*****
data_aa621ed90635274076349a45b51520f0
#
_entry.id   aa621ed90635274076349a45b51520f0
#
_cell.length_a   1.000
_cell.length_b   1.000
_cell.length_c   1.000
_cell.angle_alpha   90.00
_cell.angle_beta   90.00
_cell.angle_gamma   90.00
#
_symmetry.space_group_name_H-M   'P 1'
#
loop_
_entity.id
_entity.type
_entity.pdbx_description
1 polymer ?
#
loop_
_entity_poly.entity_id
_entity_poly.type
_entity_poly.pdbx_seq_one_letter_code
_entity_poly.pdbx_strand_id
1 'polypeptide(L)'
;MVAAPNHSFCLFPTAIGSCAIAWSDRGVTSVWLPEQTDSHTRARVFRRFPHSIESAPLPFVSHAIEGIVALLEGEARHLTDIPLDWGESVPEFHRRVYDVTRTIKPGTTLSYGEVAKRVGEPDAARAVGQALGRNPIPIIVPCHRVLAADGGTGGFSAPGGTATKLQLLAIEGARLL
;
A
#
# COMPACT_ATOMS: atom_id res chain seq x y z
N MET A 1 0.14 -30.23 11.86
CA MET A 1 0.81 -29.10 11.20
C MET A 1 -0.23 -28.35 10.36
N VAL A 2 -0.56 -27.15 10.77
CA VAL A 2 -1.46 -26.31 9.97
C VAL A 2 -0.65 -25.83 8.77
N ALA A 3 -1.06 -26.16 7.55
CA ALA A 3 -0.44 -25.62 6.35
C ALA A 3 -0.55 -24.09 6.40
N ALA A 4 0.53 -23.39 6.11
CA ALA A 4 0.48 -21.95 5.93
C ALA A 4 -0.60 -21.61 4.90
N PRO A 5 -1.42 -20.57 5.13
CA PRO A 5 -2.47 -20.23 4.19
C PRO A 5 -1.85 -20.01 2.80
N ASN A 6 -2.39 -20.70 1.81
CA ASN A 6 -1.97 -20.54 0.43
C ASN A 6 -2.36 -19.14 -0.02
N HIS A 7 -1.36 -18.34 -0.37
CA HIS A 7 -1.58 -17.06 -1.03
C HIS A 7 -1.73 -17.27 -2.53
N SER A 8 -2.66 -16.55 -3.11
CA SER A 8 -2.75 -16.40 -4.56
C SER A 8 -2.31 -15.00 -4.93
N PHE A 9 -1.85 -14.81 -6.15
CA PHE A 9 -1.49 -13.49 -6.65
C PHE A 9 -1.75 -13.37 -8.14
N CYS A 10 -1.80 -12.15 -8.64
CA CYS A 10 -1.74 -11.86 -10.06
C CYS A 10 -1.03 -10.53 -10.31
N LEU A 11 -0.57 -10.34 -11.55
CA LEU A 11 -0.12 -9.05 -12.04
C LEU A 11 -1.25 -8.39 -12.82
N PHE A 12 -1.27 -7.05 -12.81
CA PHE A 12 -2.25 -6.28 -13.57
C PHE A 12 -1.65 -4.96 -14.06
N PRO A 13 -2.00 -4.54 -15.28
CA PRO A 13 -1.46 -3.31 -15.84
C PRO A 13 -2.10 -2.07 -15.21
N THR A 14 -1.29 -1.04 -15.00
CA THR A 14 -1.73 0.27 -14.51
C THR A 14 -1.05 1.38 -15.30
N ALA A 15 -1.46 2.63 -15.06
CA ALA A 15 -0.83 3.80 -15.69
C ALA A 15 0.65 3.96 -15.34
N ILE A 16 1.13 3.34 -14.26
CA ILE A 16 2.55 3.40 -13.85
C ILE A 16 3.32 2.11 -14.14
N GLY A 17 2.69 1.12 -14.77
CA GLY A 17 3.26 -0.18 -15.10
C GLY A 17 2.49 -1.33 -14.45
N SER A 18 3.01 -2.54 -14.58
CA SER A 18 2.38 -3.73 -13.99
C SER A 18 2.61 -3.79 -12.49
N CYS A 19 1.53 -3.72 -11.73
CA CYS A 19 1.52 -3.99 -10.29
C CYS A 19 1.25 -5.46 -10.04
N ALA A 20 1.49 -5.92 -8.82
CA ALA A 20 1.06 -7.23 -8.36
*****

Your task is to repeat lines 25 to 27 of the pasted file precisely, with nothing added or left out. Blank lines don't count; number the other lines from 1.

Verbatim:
1 'polypeptide(L)'
;MVAAPNHSFCLFPTAIGSCAIAWSDRGVTSVWLPEQTDSHTRARVFRRFPHSIESAPLPFVSHAIEGIVALLEGEARHLTDIPLDWGESVPEFHRRVYDVTRTIKPGTTLSYGEVAKRVGEPDAARAVGQALGRNPIPIIVPCHRVLAADGGTGGFSAPGGTATKLQLLAIEGARLL
;